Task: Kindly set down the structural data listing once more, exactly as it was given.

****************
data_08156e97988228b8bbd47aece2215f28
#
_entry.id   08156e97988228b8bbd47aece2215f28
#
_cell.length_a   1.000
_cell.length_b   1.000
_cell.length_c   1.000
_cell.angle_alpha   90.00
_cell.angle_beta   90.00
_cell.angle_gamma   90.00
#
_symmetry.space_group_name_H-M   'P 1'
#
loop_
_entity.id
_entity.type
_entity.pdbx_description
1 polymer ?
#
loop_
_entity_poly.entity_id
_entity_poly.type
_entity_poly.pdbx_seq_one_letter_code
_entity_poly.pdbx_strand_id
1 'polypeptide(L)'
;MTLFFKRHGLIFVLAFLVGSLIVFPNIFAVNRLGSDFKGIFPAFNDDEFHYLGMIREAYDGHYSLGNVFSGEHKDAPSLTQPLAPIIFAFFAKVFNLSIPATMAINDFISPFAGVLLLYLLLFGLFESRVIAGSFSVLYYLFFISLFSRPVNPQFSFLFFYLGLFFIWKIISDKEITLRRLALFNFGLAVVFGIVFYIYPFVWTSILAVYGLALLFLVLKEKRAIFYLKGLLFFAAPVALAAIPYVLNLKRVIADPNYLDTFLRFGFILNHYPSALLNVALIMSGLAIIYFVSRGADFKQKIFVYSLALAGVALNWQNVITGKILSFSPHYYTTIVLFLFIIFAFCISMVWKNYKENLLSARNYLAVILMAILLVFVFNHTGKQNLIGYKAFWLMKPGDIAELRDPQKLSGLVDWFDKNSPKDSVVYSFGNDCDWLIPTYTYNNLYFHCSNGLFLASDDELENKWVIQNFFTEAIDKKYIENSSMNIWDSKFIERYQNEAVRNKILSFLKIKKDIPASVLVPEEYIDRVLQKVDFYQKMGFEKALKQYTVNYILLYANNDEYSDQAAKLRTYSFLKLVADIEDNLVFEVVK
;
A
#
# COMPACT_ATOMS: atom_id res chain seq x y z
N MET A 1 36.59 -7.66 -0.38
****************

data_08156e97988228b8bbd47aece2215f28
#
_entry.id   08156e97988228b8bbd47aece2215f28
#
_cell.length_a   1.000
_cell.length_b   1.000
_cell.length_c   1.000
_cell.angle_alpha   90.00
_cell.angle_beta   90.00
_cell.angle_gamma   90.00
#
_symmetry.space_group_name_H-M   'P 1'
#
loop_
_entity.id
_entity.type
_entity.pdbx_description
1 polymer ?
#
loop_
_entity_poly.entity_id
_entity_poly.type
_entity_poly.pdbx_seq_one_letter_code
_entity_poly.pdbx_strand_id
1 'polypeptide(L)'
;MTLFFKRHGLIFVLAFLVGSLIVFPNIFAVNRLGSDFKGIFPAFNDDEFHYLGMIREAYDGHYSLGNVFSGEHKDAPSLTQPLAPIIFAFFAKVFNLSIPATMAINDFISPFAGVLLLYLLLFGLFESRVIAGSFSVLYYLFFISLFSRPVNPQFSFLFFYLGLFFIWKIISDKEITLRRLALFNFGLAVVFGIVFYIYPFVWTSILAVYGLALLFLVLKEKRAIFYLKGLLFFAAPVALAAIPYVLNLKRVIADPNYLDTFLRFGFILNHYPSALLNVALIMSGLAIIYFVSRGADFKQKIFVYSLALAGVALNWQNVITGKILSFSPHYYTTIVLFLFIIFAFCISMVWKNYKENLLSARNYLAVILMAILLVFVFNHTGKQNLIGYKAFWLMKPGDIAELRDPQKLSGLVDWFDKNSPKDSVVYSFGNDCDWLIPTYTYNNLYFHCSNGLFLASDDELENKWVIQNFFTEAIDKKYIENSSMNIWDSKFIERYQNEAVRNKILSFLKIKKDIPASVLVPEEYIDRVLQKVDFYQKMGFEKALKQYTVNYILLYANNDEYSDQAAKLRTYSFLKLVADIEDNLVFEVVK
;
A
#
# COMPACT_ATOMS: atom_id res chain seq x y z
N MET A 1 36.59 -7.66 -0.38